HE is not a Fijian nor of Fiji nationality but remains a Fijian at heart.
Tony Millard came to Fiji in 1976 from Scotland as a volunteer teacher and fell in love with the people and place.
"This is the most amazing place I have ever been to," he said.
"There is no place like Fiji. It is a friendly, warm and welcoming country.
"You don't have to rush around doing things here and there like in other places.
"There is a mix of traditional culture between Fijians, Indians and other races which enrich the nation as a whole and this is what makes it unique.
"We don't have this cultural integration in the UK. In western way of life, I think we take many things way too seriously.
"There are a lot of things to be learnt from the Fijian culture."
He said there are problems and tensions in Fiji but it was nothing compared to other countries.
"Fiji is not as bad as other countries.
"The amount of physical violence and crime happening in the UK is nowhere in comparison to Fiji. That's why I say Fiji is the best country."
Millard taught at Savusavu Secondary School and spent five years in the country before returning to Scotland. During the five years, Millard became so well versed with the local people and culture that he saw himself as a Fijian.
"I am 54 but still young at heart."
He married Loata Navu. They have three children and they live in Scotland.
Millard left Fiji in 1981 but always maintained a close link with people of Savusavu.
His love for the country brought him back in 1999 when he started working on a project to familiarise Fiji with his people back at home.
The Fiji Merchiston Millennium 3 Project is his idea through which young students from Scotland get a chance to visit Fiji and get to taste the lifestyle of a tropical country.
"I liaised with the principal of Batibalavu District School in Savusavu to allow students of Merchiston Castle School in Scotland to come here once a year and experience the lifestyle here because it is so different from what we have back home.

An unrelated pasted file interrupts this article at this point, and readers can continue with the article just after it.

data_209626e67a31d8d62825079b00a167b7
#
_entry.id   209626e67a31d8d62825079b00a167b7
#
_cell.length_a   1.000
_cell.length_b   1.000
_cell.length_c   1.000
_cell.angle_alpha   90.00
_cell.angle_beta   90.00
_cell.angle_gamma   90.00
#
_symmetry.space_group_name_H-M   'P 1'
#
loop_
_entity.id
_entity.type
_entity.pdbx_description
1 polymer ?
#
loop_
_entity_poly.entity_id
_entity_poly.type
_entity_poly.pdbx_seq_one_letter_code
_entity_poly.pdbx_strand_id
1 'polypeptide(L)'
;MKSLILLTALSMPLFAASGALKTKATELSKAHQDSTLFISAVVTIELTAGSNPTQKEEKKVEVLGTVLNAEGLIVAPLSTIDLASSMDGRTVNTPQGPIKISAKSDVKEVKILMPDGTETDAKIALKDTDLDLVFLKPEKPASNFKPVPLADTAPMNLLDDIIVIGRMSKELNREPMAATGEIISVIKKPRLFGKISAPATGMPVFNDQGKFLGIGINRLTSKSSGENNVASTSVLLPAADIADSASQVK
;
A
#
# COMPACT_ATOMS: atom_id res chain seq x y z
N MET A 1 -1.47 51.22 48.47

"The project officially got started in 2000.
"This year we raised $30,000 through fundraising at our school and brought a batch of 12 students accompanied by four teachers.
"We ask the students to apply, why they want to be part of the project and come to Fiji and they are selected on that basis.
"The students who come with us are all first-timers here and apart from touring around the country, they also get to stay with a Fijian family in the village to experience the traditional way of life.
"I bring young people because my aim is to keep generating the intercultural relationship and let our people know about this beautiful paradise, the generosity of people, the food, climate and everything which is just so different from our place."
Millard said even though he resided in Scotland, he would always carry the beauty and uniqueness of Fiji in his heart and continue influencing others in his country about Fiji.
"I don't think there is any other place in the world like Fiji."
The group arrived on July 4 and left two weeks ago. Steph Godfrey, one of the students in the batch said he was fortunate to come and visit Fiji.
"This is my first time to this country and this place is just fantastic.
"I think this sort of opportunity is rare and that's why I took the interest to be part of the project.
"It is a very different experience to live with a Fijian family and they are just so generous and nice," said Steph.
Adapted from Fijitimes Online